Fortunately, the new standards of common core emphasize the interconnectedness between teaching literacy and academic vocabulary within each of our subject courses. Math, science, and history teachers are now endowed with the task of explicitly including literacy while developing academic language and vocabulary. For example, in history, my students are studying about westward expansion and the events leading up to the Civil War. The terms popular sovereignty, Manifest Destiny, autonomous, inalienable rights, slavery, and abolition occur over and over. By teaching students the larger ideas behind these words and expecting students to use these terms in their writing and speech, students begin to own them because they have made connections to them through specific activities in class surrounding language. In other words, the classroom becomes language rich and tangible to the content and the students use of this language. Students are also expected to read and analyze primary sources that are difficult to understand outside of context, but by practicing the skills of annotating, identifying the source, recognizing the structure of writing, (letter, legal document, speech), questioning the validity, and using strategies to understand complicated metaphors and words, students begin to develop skills that not only apply to history but that apply to any text or document they read. These skills than bridge their ability to understand and connect to ideas and thinkers of the past. I also teach students how to navigate through complex and academically dense vocabulary texts so that they do not lose sight of the big idea or essential question. Students who are not exposed to reading at home or reading long texts for long periods of time become discouraged from reading and not understanding what they read. By chunking the reading, looking at the titles and subheadings, looking at the pictures and captions, and front loading ideas and vocabulary allows students to have a purpose for their reading and wrap their mind around what the text will be about before diving head first into the reading without background knowledge or interest. Allowing students to discuss what they are learning, reading, and thinking also improves literacy, academic vocabulary, and content learning skills because students are required to produce in the easiest form they know how, by speaking. If students are English Language learners, these literacy and vocabulary skills can be applied in their native language and can serve as bridges to not only English, but academic English.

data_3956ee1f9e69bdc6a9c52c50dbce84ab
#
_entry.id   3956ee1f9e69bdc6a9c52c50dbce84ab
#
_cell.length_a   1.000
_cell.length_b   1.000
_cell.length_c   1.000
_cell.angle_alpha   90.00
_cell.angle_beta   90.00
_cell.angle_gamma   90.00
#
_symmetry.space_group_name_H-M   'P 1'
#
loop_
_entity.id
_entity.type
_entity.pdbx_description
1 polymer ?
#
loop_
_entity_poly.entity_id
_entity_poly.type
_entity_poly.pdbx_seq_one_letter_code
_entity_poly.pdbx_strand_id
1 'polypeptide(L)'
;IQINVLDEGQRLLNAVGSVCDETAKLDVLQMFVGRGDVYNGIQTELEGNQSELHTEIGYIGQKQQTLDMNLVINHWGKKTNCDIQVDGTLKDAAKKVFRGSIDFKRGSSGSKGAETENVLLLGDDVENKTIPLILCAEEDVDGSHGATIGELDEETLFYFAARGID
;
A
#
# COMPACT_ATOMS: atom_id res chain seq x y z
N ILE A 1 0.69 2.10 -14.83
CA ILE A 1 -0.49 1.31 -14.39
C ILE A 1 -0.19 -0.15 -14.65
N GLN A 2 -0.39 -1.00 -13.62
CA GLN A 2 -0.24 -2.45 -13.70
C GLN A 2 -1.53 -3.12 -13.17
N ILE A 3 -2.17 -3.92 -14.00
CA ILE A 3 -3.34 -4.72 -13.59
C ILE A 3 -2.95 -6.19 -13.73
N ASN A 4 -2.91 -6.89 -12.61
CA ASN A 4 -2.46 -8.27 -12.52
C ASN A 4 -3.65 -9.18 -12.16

One challenge I have faced is the push back from students who are not used to the high demands and expectations of reading, writing, and expressing at a higher level than before. Many times students will lose interest as I model how to read, question, and annotate a primary source, for example. Then, when it is there turn, they quickly rush through the document without taking the time to analyze and break it into parts. Students need to learn how to take their time with reading and be patient with their frustrations when they don’t comprehend right away. They need to learn perseverance and how to work their way towards constructing their own interpretations and answers, instead of having someone else do the thinking and supply the answer for them. Students are being asked to do their own thinking and use literacy strategies and skills to understand the text around them. Whether it be in the form of a textbook, magazine, website, social media forum, historical document, etc.
Our goal as teachers should be to teach students how to academically read, write, and express themselves so that they have a voice in shaping the future. Incorporating literacy skills, academic vocabulary, and language awareness in our subject areas is a standard for good teaching.